Microsoft is preparing to forget Windows 8.1 with end of support notifications

Microsoft is preparing to remind Windows 8.1 users that support will end on January 10, 2023. The software giant will start sending notifications to existing Windows 8.1 devices next month as a first reminder ahead of the end of support in January 2023.

The notifications are similar to those Microsoft has used in the past to remind Windows 7 users of the end of support. Microsoft originally ended Windows 8 support in 2016, but the Windows 8.1 update will end support entirely in January 2023. Microsoft will not offer an Extended Security Update (ESU) program for Windows 8.1, so companies will not be able to pay for additional security patches and will have to upgrade or risk running software without security updates.

Windows 8.1 brought back the Start button.
Image: The Edge

Windows 8.1 was, for the most part, a big fix for receiving Windows 8. Windows 8 ushered in a new touch-centric vision for Microsoft’s future, but it ditched the traditional desktop and start button so much that many PC users rejected them. The mobile-first operating system didn’t match what users wanted, and Windows 8.1 brought back the Start button in an admission from Microsoft that it had messed up.

Despite the improvements of the Windows 8.1 update, the Windows 8 era will be a Microsoft and many of its customers will be happy to forget it. Microsoft has tried to modernize Windows in the face of iPad competition and instead alienated many of its loyal customers. Windows 10 launched in 2015, predating many of Windows 8’s boldest changes, and Windows 11 went even further, removing the Windows Phone-like live tiles from the Start menu and overhauling many of the old relics found in Windows have existed for decades.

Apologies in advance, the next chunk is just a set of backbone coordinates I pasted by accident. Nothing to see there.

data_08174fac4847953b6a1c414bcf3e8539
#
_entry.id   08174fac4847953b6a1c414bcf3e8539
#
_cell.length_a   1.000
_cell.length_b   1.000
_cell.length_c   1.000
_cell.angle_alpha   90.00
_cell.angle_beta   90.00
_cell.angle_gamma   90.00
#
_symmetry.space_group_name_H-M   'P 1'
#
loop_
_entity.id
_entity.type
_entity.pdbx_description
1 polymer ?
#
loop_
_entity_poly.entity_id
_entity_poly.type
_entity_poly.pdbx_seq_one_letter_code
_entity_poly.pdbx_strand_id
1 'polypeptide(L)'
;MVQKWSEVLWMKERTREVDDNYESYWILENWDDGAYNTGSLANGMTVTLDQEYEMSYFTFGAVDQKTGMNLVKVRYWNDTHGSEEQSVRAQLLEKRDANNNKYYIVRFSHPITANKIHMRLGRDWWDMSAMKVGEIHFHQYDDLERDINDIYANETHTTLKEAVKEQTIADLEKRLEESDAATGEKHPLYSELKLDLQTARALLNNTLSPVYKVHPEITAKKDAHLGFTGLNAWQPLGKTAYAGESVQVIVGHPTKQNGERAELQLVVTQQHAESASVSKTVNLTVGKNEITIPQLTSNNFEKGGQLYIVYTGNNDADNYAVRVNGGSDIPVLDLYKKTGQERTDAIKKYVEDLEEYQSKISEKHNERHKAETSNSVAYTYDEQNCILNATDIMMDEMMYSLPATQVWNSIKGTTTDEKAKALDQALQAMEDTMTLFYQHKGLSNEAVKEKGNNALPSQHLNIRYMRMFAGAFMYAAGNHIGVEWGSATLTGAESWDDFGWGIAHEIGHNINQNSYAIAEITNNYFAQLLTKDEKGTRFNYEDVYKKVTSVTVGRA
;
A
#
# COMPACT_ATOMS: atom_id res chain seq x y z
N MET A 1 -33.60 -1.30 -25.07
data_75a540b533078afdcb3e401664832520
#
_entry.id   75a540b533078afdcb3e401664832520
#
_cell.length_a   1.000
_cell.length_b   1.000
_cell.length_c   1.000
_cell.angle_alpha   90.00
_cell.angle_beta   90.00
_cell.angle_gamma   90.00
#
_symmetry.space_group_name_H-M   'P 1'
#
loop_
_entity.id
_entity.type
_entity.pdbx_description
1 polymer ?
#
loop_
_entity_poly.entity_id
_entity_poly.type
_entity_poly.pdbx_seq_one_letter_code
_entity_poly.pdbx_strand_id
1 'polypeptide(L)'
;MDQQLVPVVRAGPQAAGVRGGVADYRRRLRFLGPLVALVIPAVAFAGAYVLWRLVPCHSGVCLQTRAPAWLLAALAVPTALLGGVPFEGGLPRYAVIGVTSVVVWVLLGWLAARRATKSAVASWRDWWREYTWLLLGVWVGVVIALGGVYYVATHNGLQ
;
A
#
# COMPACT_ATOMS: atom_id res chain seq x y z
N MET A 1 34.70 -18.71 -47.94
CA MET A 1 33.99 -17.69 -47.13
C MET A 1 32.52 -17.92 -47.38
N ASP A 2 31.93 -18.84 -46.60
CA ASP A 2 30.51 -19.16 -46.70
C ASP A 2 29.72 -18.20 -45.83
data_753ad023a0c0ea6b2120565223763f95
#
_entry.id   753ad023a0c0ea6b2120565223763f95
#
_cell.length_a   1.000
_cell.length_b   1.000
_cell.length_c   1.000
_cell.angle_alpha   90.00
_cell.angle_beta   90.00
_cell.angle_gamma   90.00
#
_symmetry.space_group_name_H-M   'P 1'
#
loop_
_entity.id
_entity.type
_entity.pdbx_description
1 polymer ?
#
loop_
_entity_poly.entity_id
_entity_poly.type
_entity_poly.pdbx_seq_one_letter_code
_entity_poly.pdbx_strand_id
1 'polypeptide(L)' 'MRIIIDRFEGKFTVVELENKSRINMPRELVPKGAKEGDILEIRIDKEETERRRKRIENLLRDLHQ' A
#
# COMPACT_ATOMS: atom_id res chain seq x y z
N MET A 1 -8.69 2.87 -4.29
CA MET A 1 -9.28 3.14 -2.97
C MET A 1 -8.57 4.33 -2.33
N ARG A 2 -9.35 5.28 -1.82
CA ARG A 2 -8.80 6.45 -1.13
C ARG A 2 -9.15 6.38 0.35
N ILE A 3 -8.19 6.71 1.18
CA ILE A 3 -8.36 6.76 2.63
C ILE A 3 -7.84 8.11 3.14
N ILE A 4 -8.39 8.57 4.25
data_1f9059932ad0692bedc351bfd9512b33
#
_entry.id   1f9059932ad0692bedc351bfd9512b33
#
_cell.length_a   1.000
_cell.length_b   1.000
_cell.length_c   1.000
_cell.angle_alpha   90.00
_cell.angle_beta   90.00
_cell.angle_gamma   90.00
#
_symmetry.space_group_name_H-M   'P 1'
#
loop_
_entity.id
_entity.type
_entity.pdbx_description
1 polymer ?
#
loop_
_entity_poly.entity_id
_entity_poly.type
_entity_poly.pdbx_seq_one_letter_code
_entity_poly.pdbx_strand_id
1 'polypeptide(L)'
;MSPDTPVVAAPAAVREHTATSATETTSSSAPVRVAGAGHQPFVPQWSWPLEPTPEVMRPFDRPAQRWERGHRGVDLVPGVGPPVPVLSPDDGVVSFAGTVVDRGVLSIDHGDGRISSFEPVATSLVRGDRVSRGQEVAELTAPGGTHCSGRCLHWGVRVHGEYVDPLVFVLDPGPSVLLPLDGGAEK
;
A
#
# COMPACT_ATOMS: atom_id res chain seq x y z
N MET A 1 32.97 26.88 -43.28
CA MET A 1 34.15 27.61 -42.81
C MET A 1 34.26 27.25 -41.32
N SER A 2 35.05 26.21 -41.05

Windows 11 ditched Live Tiles.
Photo by Tom Warren / The Verge

Windows 8.1 users now have to decide whether to upgrade their operating system or buy a new PC. Most Windows 8.1 machines don’t even support Windows 11, Microsoft admits due to its strict CPU requirements. “Most Windows 8.1 or Windows 8 devices do not meet the hardware requirements to upgrade to Windows 11. Alternatively, compatible Windows 8 and 8.1 PCs can be upgraded to Windows 10 by purchasing and installing a full version of the software,” explains Microsoft in a support note.

That leaves Windows 10 as a likely upgrade path, which will continue to be supported until October 14, 2025. Windows 8.1 machines won’t magically stop working on January 10, 2023, but without software updates and security fixes, keeping the operating system running next year is a huge risk. Microsoft’s support site contains a series of FAQs and articles to help Windows 8.1 users upgrade or move files to a new computer.

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